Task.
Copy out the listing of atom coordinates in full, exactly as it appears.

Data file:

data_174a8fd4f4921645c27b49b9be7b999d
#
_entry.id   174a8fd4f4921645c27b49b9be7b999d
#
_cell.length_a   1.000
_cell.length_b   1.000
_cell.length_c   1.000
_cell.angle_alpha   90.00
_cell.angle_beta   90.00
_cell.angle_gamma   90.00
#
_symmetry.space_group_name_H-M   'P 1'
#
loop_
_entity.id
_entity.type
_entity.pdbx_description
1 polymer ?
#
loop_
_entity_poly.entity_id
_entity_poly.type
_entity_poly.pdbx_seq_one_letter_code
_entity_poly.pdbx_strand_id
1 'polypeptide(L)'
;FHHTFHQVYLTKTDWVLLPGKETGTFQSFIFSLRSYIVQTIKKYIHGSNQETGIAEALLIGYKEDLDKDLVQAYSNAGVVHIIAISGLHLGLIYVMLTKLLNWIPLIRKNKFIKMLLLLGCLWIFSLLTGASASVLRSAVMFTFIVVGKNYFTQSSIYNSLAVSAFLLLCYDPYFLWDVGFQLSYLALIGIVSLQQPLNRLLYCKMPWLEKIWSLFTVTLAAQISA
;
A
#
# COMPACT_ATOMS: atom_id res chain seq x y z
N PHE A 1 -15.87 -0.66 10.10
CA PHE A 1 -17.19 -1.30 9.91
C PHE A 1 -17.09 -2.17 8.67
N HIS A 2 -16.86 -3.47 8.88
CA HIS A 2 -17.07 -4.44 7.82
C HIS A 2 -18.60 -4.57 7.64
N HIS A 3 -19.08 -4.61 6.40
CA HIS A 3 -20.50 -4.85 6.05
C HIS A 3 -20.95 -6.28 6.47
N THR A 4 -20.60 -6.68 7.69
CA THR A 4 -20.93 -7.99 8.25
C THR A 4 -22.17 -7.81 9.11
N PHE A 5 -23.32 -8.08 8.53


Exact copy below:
data_174a8fd4f4921645c27b49b9be7b999d
#
_entry.id   174a8fd4f4921645c27b49b9be7b999d
#
_cell.length_a   1.000
_cell.length_b   1.000
_cell.length_c   1.000
_cell.angle_alpha   90.00
_cell.angle_beta   90.00
_cell.angle_gamma   90.00
#
_symmetry.space_group_name_H-M   'P 1'
#
loop_
_entity.id
_entity.type
_entity.pdbx_description
1 polymer ?
#
loop_
_entity_poly.entity_id
_entity_poly.type
_entity_poly.pdbx_seq_one_letter_code
_entity_poly.pdbx_strand_id
1 'polypeptide(L)'
;FHHTFHQVYLTKTDWVLLPGKETGTFQSFIFSLRSYIVQTIKKYIHGSNQETGIAEALLIGYKEDLDKDLVQAYSNAGVVHIIAISGLHLGLIYVMLTKLLNWIPLIRKNKFIKMLLLLGCLWIFSLLTGASASVLRSAVMFTFIVVGKNYFTQSSIYNSLAVSAFLLLCYDPYFLWDVGFQLSYLALIGIVSLQQPLNRLLYCKMPWLEKIWSLFTVTLAAQISA
;
A
#
# COMPACT_ATOMS: atom_id res chain seq x y z
N PHE A 1 -15.87 -0.66 10.10
CA PHE A 1 -17.19 -1.30 9.91
C PHE A 1 -17.09 -2.17 8.67
N HIS A 2 -16.86 -3.47 8.88
CA HIS A 2 -17.07 -4.44 7.82
C HIS A 2 -18.60 -4.57 7.64
N HIS A 3 -19.08 -4.61 6.40
CA HIS A 3 -20.50 -4.85 6.05
C HIS A 3 -20.95 -6.28 6.47
N THR A 4 -20.60 -6.68 7.69
CA THR A 4 -20.93 -7.99 8.25
C THR A 4 -22.17 -7.81 9.11
N PHE A 5 -23.32 -8.08 8.53